Wrote this a few months ago and it's shorter than it would be ordinarily, since I was going to send it into a blog but never did...
A recent Washington Post article (http://www.washingtonpost.com/wp-dyn/content/article/2010/06/20/AR2010062003331_3.html) describes how text messaging is being used as a form of harassment among dating couples. Jealous partners will text their significant others at all times of day and night to find out what they are doing, who they are with, or simply to demand attention. They do so repeatedly; in one case in the article, a woman would receive up to 30 messages at a time from her boyfriend. Similar stories have surfaced, and have resulted in death.
As the article suggests, because texts are easier to hide, it makes it more difficult to know about the problem and help the victim. This is only more reason to find programs that prevent these situations in the first place. There are two basic approaches to reaching young people directly: addressing the potential perpetrator, or addressing the potential victim.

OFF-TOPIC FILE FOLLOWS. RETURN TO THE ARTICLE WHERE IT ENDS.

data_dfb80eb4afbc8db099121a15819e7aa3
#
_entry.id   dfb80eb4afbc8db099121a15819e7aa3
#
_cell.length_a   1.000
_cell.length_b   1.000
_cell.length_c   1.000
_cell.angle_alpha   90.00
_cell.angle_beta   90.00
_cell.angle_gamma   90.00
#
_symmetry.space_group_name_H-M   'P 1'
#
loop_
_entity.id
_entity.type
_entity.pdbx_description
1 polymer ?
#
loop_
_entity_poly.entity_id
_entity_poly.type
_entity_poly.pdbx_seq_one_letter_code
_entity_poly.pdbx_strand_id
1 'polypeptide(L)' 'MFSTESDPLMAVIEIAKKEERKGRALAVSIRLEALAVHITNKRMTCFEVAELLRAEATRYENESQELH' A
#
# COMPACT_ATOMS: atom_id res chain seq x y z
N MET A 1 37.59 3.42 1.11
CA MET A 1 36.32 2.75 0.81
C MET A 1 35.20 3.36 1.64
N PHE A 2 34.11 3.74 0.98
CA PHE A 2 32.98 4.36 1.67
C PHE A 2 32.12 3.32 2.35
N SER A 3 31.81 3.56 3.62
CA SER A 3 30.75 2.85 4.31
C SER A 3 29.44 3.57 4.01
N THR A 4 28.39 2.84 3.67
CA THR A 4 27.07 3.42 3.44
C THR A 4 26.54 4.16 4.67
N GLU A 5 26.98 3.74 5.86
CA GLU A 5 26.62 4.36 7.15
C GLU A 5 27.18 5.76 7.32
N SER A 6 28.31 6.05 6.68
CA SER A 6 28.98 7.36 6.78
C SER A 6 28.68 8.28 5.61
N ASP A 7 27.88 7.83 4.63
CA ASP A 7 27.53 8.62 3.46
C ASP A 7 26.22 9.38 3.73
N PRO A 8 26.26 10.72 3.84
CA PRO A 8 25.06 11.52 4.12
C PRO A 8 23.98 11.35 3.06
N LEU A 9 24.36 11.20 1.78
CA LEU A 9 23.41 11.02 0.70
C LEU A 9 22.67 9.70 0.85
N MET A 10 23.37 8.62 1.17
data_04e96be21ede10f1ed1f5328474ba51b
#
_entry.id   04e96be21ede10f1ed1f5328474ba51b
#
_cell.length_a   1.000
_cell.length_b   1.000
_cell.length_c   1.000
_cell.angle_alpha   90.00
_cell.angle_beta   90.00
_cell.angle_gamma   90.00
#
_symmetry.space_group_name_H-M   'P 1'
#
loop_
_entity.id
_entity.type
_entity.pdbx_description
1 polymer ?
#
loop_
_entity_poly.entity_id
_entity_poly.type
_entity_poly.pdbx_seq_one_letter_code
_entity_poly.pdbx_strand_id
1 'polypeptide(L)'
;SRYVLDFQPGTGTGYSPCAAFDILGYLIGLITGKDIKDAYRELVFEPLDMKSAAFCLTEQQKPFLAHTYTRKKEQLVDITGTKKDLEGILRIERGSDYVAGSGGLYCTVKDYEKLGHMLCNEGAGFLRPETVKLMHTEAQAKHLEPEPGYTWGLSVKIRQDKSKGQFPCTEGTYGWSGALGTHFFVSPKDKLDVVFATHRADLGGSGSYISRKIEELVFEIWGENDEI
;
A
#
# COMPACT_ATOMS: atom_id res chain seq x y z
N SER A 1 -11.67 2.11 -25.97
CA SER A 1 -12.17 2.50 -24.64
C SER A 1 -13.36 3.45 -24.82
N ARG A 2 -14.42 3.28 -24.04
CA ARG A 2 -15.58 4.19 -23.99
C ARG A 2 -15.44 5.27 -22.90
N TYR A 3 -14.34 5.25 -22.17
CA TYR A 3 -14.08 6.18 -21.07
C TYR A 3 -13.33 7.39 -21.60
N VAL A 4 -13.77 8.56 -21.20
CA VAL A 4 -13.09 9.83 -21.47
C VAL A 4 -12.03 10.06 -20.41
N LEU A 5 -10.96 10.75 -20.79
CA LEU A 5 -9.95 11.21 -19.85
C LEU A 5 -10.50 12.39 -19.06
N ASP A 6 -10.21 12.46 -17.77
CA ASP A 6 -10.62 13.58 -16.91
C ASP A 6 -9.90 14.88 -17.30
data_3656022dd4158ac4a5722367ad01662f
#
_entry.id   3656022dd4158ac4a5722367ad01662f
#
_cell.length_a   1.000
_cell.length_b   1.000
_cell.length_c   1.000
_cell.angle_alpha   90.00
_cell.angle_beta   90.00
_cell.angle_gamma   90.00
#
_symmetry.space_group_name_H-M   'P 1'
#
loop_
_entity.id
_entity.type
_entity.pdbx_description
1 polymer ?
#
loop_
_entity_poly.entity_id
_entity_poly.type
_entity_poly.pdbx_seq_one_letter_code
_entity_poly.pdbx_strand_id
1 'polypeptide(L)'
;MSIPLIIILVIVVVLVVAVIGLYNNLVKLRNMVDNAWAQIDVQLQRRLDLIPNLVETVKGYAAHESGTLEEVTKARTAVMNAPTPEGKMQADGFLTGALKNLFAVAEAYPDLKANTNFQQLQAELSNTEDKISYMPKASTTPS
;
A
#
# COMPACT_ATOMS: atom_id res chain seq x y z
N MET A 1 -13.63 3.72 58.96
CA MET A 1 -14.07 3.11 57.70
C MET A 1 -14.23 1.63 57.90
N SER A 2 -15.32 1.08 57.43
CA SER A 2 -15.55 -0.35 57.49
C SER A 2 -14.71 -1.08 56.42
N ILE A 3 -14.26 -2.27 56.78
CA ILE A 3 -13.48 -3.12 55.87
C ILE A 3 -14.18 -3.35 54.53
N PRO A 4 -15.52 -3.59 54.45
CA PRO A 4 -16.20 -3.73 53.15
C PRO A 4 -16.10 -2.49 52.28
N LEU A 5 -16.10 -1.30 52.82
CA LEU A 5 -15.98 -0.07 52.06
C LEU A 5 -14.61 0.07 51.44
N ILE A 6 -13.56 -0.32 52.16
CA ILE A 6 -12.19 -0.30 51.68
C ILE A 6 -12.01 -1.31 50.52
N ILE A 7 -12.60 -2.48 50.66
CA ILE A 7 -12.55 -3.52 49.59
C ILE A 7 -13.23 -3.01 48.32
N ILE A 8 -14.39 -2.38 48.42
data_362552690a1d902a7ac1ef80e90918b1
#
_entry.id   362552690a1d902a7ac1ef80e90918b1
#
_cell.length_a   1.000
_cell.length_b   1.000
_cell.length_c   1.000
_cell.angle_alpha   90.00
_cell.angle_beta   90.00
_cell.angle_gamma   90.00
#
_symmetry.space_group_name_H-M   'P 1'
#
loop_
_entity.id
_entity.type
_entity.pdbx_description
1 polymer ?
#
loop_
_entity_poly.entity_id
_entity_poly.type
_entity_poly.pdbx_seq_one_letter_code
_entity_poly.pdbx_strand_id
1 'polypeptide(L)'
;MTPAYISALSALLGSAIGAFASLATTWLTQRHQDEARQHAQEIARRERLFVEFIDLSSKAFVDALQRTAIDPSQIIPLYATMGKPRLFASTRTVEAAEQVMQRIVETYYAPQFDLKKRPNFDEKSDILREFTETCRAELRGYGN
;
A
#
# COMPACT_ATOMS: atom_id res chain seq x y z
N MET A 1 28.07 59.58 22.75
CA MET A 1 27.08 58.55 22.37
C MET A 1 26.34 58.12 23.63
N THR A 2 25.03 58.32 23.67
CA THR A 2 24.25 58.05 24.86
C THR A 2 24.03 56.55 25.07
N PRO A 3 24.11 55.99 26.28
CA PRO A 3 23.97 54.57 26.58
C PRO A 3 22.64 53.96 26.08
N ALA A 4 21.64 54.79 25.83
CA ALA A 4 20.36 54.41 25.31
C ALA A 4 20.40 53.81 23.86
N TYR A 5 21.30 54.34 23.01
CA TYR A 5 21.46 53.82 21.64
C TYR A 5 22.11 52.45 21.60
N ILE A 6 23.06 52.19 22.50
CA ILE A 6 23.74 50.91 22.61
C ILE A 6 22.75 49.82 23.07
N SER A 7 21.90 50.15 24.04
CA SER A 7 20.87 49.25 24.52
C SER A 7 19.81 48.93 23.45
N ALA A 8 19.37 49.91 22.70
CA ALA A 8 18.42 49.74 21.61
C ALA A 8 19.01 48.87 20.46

While the mainstream media tends to blame the victim in gender-based violence—i.e. a woman walking alone at night is at fault for taking such a “risk”—feminists fight to ensure that perpetrators receive the blame they deserve. Going along with this, it is important to understand how victims (most often women) end up in abusive relationships to begin with. Although a relationship may not be physically abusive, constant harassment and threats is also a form of abuse.
Women and girls grow up surrounded by a society that essentially persuades them to seek male approval. In other words, we are taught that we are only beautiful if we are able to get a boyfriend. This is at least partially to blame for how women and girls get into abusive relationships—because they want to fit in, no matter the cost. To make matters worse, it is even more difficult to leave an abusive relationship.